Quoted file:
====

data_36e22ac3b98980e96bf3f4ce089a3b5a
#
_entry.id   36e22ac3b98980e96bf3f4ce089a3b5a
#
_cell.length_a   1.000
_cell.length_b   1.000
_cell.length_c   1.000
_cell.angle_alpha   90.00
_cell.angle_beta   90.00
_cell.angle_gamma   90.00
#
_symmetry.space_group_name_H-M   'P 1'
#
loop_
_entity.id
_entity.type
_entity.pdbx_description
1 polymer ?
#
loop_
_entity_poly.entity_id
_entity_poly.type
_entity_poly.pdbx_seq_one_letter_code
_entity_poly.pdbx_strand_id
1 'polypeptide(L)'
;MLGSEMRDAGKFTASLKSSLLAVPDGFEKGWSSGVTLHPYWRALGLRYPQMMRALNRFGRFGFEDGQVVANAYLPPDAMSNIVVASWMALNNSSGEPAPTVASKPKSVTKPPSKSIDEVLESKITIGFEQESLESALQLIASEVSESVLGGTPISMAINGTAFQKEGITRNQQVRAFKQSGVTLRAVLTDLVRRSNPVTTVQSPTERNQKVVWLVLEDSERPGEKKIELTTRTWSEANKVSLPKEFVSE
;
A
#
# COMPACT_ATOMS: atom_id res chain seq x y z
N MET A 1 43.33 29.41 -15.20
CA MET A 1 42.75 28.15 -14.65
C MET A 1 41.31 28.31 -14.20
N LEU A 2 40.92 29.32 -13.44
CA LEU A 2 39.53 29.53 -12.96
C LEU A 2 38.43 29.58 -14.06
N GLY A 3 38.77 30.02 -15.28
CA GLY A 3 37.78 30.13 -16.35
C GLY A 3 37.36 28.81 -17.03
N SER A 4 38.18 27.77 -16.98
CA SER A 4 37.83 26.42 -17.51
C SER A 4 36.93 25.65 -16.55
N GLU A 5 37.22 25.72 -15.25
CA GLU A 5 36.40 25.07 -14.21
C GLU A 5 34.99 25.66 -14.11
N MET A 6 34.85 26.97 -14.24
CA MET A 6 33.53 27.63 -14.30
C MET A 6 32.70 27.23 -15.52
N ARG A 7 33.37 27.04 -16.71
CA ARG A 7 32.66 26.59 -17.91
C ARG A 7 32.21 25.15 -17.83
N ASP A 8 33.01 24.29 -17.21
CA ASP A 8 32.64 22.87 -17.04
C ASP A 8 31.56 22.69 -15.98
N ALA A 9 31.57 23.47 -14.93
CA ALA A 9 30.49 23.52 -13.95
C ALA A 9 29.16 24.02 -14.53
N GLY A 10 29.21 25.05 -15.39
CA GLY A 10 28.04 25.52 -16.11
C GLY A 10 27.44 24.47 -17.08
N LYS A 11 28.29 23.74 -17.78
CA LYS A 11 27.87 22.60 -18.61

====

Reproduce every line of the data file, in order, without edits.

data_36e22ac3b98980e96bf3f4ce089a3b5a
#
_entry.id   36e22ac3b98980e96bf3f4ce089a3b5a
#
_cell.length_a   1.000
_cell.length_b   1.000
_cell.length_c   1.000
_cell.angle_alpha   90.00
_cell.angle_beta   90.00
_cell.angle_gamma   90.00
#
_symmetry.space_group_name_H-M   'P 1'
#
loop_
_entity.id
_entity.type
_entity.pdbx_description
1 polymer ?
#
loop_
_entity_poly.entity_id
_entity_poly.type
_entity_poly.pdbx_seq_one_letter_code
_entity_poly.pdbx_strand_id
1 'polypeptide(L)'
;MLGSEMRDAGKFTASLKSSLLAVPDGFEKGWSSGVTLHPYWRALGLRYPQMMRALNRFGRFGFEDGQVVANAYLPPDAMSNIVVASWMALNNSSGEPAPTVASKPKSVTKPPSKSIDEVLESKITIGFEQESLESALQLIASEVSESVLGGTPISMAINGTAFQKEGITRNQQVRAFKQSGVTLRAVLTDLVRRSNPVTTVQSPTERNQKVVWLVLEDSERPGEKKIELTTRTWSEANKVSLPKEFVSE
;
A
#
# COMPACT_ATOMS: atom_id res chain seq x y z
N MET A 1 43.33 29.41 -15.20
CA MET A 1 42.75 28.15 -14.65
C MET A 1 41.31 28.31 -14.20
N LEU A 2 40.92 29.32 -13.44
CA LEU A 2 39.53 29.53 -12.96
C LEU A 2 38.43 29.58 -14.06
N GLY A 3 38.77 30.02 -15.28
CA GLY A 3 37.78 30.13 -16.35
C GLY A 3 37.36 28.81 -17.03
N SER A 4 38.18 27.77 -16.98
CA SER A 4 37.83 26.42 -17.51
C SER A 4 36.93 25.65 -16.55
N GLU A 5 37.22 25.72 -15.25
CA GLU A 5 36.40 25.07 -14.21
C GLU A 5 34.99 25.66 -14.11
N MET A 6 34.85 26.97 -14.24
CA MET A 6 33.53 27.63 -14.30
C MET A 6 32.70 27.23 -15.52
N ARG A 7 33.37 27.04 -16.71
CA ARG A 7 32.66 26.59 -17.91
C ARG A 7 32.21 25.15 -17.83
N ASP A 8 33.01 24.29 -17.21
CA ASP A 8 32.64 22.87 -17.04
C ASP A 8 31.56 22.69 -15.98
N ALA A 9 31.57 23.47 -14.93
CA ALA A 9 30.49 23.52 -13.95
C ALA A 9 29.16 24.02 -14.53
N GLY A 10 29.21 25.05 -15.39
CA GLY A 10 28.04 25.52 -16.11
C GLY A 10 27.44 24.47 -17.08
N LYS A 11 28.29 23.74 -17.78
CA LYS A 11 27.87 22.60 -18.61